Introduction to Game Theory

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Springer New York, 1994 M08 18 - 252 páginas
The mathematical theory of games has as its purpose the analysis of a wide range of competitive situations. These include most of the recreations which people usually call "games" such as chess, poker, bridge, backgam mon, baseball, and so forth, but also contests between companies, military forces, and nations. For the purposes of developing the theory, all these competitive situations are called games. The analysis of games has two goals. First, there is the descriptive goal of understanding why the parties ("players") in competitive situations behave as they do. The second is the more practical goal of being able to advise the players of the game as to the best way to play. The first goal is especially relevant when the game is on a large scale, has many players, and has complicated rules. The economy and international politics are good examples. In the ideal, the pursuit of the second goal would allow us to describe to each player a strategy which guarantees that he or she does as well as possible. As we shall see, this goal is too ambitious. In many games, the phrase "as well as possible" is hard to define. In other games, it can be defined and there is a clear-cut "solution" (that is, best way of playing).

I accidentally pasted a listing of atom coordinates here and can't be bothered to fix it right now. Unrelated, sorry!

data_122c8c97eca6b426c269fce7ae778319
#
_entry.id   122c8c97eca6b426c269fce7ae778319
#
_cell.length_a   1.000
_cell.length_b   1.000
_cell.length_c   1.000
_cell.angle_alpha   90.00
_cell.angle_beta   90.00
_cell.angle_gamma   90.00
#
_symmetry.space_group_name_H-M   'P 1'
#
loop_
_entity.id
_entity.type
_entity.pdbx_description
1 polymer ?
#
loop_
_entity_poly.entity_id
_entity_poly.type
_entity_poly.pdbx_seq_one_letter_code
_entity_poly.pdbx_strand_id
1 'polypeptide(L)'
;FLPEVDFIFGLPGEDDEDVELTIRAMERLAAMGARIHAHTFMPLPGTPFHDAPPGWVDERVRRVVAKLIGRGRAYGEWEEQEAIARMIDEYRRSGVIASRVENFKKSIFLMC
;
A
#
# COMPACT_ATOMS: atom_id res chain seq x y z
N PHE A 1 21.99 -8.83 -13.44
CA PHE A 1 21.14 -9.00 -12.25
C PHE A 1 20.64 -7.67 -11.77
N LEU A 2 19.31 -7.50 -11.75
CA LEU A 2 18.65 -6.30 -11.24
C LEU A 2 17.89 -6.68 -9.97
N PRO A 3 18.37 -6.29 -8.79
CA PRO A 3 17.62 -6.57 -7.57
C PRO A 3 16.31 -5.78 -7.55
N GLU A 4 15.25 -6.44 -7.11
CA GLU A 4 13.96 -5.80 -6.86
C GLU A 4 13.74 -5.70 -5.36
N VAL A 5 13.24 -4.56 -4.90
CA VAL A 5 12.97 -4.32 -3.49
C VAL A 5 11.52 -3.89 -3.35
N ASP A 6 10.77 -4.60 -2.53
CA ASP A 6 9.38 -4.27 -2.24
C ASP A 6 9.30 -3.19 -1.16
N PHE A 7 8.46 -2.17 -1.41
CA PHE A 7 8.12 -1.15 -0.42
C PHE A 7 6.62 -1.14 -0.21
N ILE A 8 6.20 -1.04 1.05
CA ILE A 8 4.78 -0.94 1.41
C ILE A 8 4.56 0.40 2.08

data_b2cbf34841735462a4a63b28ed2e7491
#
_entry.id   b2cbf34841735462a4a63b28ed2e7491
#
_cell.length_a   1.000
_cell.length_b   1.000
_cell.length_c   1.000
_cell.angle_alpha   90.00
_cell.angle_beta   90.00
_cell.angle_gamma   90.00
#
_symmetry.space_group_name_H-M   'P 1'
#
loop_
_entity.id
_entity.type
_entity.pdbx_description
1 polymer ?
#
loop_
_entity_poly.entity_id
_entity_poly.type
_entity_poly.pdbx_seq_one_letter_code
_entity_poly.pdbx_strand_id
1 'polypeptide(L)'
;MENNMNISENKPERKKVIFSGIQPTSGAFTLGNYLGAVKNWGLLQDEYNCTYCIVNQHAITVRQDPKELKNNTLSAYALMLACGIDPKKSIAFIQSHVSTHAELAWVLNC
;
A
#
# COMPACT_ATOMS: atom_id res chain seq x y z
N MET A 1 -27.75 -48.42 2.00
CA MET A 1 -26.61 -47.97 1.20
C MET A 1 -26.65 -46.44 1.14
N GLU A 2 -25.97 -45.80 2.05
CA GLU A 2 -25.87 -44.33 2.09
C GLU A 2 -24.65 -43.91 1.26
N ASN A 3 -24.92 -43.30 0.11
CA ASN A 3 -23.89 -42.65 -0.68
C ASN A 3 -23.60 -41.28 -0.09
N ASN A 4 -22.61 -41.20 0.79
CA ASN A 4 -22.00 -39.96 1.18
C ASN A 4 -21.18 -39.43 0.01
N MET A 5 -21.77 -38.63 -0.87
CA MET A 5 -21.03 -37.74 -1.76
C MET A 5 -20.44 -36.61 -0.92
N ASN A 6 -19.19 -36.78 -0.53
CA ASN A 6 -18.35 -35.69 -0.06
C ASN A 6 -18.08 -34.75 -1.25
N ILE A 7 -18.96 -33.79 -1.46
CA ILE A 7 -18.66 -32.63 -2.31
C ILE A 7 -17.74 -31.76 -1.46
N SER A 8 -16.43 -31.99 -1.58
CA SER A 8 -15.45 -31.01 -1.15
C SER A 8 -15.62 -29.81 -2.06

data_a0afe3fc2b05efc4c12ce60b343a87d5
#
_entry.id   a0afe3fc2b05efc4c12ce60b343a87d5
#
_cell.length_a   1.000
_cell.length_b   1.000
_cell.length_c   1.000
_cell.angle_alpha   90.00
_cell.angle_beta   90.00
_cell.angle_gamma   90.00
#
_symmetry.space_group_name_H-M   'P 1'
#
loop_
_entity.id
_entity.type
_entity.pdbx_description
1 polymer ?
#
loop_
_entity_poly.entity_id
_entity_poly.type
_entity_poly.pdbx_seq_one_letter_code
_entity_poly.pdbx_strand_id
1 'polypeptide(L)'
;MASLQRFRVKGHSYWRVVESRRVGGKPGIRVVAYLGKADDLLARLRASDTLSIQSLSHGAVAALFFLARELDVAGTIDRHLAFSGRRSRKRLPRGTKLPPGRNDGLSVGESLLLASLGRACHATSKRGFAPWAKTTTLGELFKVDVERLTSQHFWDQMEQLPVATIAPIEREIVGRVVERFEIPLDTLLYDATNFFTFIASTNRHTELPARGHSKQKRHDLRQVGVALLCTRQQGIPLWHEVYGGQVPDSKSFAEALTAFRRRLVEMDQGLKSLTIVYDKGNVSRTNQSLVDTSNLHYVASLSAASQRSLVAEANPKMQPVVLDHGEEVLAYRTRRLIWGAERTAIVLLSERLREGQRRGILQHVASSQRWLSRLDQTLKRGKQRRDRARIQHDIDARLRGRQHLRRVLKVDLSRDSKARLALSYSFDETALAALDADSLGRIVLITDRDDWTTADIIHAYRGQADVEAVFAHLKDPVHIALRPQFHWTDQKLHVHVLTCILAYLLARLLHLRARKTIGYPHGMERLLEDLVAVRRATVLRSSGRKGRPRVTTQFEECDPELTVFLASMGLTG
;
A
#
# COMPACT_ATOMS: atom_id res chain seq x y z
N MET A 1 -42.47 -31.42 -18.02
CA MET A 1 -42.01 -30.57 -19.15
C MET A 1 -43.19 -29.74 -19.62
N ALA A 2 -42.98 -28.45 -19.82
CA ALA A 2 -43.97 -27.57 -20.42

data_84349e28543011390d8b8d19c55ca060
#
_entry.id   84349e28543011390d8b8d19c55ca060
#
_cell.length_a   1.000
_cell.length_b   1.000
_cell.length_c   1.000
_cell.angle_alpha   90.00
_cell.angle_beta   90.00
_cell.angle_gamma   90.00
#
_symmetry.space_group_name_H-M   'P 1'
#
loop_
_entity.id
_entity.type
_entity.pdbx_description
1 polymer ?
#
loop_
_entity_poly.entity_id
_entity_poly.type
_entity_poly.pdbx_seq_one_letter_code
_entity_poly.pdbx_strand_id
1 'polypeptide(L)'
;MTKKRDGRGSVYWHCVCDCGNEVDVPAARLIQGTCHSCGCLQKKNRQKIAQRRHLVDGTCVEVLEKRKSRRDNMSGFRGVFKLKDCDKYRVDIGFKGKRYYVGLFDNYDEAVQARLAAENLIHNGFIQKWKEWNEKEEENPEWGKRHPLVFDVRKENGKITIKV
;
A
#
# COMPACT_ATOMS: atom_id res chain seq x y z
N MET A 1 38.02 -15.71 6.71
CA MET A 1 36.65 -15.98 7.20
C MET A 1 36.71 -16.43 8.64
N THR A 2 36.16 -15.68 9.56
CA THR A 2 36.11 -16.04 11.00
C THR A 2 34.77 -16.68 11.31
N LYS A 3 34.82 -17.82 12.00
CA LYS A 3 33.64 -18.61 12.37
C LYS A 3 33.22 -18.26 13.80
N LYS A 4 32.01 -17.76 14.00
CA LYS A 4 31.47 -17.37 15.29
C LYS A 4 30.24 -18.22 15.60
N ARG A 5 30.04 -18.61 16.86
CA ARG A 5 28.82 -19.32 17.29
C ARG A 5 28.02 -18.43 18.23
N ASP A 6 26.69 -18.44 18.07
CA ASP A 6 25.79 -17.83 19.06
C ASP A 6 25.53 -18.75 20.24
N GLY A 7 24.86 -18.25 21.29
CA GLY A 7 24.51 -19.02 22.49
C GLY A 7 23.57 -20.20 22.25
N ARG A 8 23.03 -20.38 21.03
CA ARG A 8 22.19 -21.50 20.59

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Acerca del autor (1994)

Peter Morris, a former English instructor at Michigan State University, is a specialist in nineteenth-century baseball and an active member of the Society for American Baseball Research.

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